Diego Velazquez (1599 – 1660)

Diego Rodríguez de Silva y Velázquez (1599 – 1660) was a Spanish painter who was the leading artist in the court of King Philip IV. He was an individualistic artist of the contemporary baroque period, important as a portrait artist. In addition to numerous renditions of scenes of historical and cultural significance, he painted scores of portraits of the Spanish royal family, other notable European figures, and commoners, culminating in the production of his masterpiece Las Meninas (1656)

COLUMNS

Diego Velazquez (1599–1660). Portrait of Juan Calabazas (Calabacillas) (1637–9) – psychiatry in pictures

Dr Miriam Barrett

This portrait by Velazquez is of Juan Calabazas, also called ‘The Fool from Coria’ and nicknamed Calabacillas or ‘pumpkin-head’. He was court jester first to Prince Don Fernando and then to the naturally melancholic King Philip IV. Some claim he had autism but it is probable that he had infantile hypothyroidism, resulting in growth retardation and intellectual disability. Velazquez as court painter and royal servant shared the life of these so-called ‘dwarfs’, ‘fools’ and ‘jesters’ (or truhanes in Spanish) and was able to show them with empathy and respect in his paintings. Velazquez’s choice of subject for this portrait provides a historical perspective of how people with intellectual disability, and/or short stature, were regarded 400 years ago. They were present in large numbers at the Spanish court of Philip IV, as at other European courts. They were maintained in accordance with a charitable tradition extending back to the Middle Ages. Although this often resulted in the creation of a kind of human menagerie for the amusement of the court, some individuals came to be appreciated for their wit, arousing affection and at times achieving considerable fame and privileges. Under cover of jest they would often tell their lords and masters home truths, suppressed within the strictures of the court, and were free to parody the rigid etiquette by which the courtiers and courtesans were bound.’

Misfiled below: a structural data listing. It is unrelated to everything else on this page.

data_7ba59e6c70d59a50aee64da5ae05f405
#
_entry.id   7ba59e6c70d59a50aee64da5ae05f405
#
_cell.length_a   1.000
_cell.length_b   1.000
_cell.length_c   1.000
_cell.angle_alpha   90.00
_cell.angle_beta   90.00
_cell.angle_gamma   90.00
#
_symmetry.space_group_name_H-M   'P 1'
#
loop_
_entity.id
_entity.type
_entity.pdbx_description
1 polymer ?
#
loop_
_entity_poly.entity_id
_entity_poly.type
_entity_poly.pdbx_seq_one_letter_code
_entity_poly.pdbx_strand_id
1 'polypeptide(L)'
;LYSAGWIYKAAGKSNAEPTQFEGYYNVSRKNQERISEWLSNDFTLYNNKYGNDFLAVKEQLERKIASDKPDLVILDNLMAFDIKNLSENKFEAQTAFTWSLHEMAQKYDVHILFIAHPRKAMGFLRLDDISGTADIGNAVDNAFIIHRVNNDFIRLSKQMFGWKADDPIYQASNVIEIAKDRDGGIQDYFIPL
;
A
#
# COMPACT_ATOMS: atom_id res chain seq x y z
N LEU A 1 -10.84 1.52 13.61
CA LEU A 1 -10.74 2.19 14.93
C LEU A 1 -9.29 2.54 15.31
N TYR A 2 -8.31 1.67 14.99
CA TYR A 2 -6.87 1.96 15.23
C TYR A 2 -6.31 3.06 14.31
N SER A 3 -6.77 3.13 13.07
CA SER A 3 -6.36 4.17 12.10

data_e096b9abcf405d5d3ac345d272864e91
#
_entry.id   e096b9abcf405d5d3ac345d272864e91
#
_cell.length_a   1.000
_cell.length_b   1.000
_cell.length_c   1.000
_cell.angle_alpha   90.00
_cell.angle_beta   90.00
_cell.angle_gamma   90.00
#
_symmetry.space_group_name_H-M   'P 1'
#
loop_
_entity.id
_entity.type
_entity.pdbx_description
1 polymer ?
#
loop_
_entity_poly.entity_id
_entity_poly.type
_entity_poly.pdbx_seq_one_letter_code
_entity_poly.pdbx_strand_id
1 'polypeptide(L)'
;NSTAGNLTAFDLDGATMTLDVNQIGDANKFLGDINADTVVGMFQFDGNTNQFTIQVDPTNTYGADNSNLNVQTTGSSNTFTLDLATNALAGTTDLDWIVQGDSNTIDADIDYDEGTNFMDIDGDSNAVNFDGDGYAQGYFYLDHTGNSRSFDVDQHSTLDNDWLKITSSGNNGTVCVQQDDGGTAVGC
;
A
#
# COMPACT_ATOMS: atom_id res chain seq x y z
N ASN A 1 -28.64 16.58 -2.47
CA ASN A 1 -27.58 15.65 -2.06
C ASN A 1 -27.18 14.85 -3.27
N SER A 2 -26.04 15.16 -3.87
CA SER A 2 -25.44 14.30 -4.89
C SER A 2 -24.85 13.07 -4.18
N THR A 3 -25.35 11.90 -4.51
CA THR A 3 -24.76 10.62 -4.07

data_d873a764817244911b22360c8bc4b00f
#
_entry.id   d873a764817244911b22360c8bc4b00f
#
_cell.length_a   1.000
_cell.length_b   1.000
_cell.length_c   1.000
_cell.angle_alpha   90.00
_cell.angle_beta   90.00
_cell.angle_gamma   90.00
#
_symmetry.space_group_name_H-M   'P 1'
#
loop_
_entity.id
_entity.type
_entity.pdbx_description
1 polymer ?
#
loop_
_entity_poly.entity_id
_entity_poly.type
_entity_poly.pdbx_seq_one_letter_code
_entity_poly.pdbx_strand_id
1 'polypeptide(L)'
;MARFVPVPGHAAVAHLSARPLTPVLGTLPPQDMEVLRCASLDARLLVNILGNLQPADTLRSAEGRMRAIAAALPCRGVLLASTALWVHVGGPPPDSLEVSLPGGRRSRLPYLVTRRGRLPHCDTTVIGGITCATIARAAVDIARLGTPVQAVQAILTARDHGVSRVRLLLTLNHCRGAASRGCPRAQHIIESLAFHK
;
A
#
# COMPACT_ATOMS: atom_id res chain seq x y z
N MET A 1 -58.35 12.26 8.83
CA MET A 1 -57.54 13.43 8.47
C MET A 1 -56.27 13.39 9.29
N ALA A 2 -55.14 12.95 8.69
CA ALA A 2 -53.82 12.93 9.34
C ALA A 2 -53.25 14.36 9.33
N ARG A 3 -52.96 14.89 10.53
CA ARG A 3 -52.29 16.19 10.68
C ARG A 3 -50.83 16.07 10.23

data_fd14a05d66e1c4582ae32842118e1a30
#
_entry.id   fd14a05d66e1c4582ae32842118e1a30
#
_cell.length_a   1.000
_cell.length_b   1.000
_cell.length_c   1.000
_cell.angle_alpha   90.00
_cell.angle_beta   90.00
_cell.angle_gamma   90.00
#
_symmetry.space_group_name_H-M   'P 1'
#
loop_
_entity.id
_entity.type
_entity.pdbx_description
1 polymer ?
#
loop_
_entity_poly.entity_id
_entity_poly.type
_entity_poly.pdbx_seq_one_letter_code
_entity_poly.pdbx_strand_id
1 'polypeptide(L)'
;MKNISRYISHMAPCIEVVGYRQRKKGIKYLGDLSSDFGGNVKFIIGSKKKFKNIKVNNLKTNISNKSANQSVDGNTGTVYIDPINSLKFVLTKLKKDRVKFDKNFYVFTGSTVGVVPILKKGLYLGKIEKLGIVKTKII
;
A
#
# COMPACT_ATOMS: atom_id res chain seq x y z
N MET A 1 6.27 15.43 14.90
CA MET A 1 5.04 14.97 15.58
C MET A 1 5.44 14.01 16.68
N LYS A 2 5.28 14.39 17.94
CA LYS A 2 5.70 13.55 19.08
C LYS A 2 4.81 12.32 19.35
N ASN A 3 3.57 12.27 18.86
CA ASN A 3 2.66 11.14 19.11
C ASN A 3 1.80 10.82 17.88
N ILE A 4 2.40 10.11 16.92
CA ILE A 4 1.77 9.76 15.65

The British Journal of Psychiatry (2008) 193: 95. doi: 10.1192/bjp.193.2.95
© 2008
The Royal College of Psychiatrists

Taken from: http://bjp.rcpsych.org/cgi/content/full/193/2/95?maxtoshow=&HITS=10&hits=10&RESULTFORMAT=&fulltext=velazquez&searchid=1&FIRSTINDEX=0&resourcetype=HWCIT accessed 14.12.09

 

Advertisements

2 thoughts on “Diego Velazquez (1599 – 1660)

  1. I think your site is inspiring. Art should not only be about composition in the way of light, shading, etc., but the souls that the work represents. Velazquez certainly took the effort to capture these with dignity.

Leave a Reply

Fill in your details below or click an icon to log in:

WordPress.com Logo

You are commenting using your WordPress.com account. Log Out / Change )

Twitter picture

You are commenting using your Twitter account. Log Out / Change )

Facebook photo

You are commenting using your Facebook account. Log Out / Change )

Google+ photo

You are commenting using your Google+ account. Log Out / Change )

Connecting to %s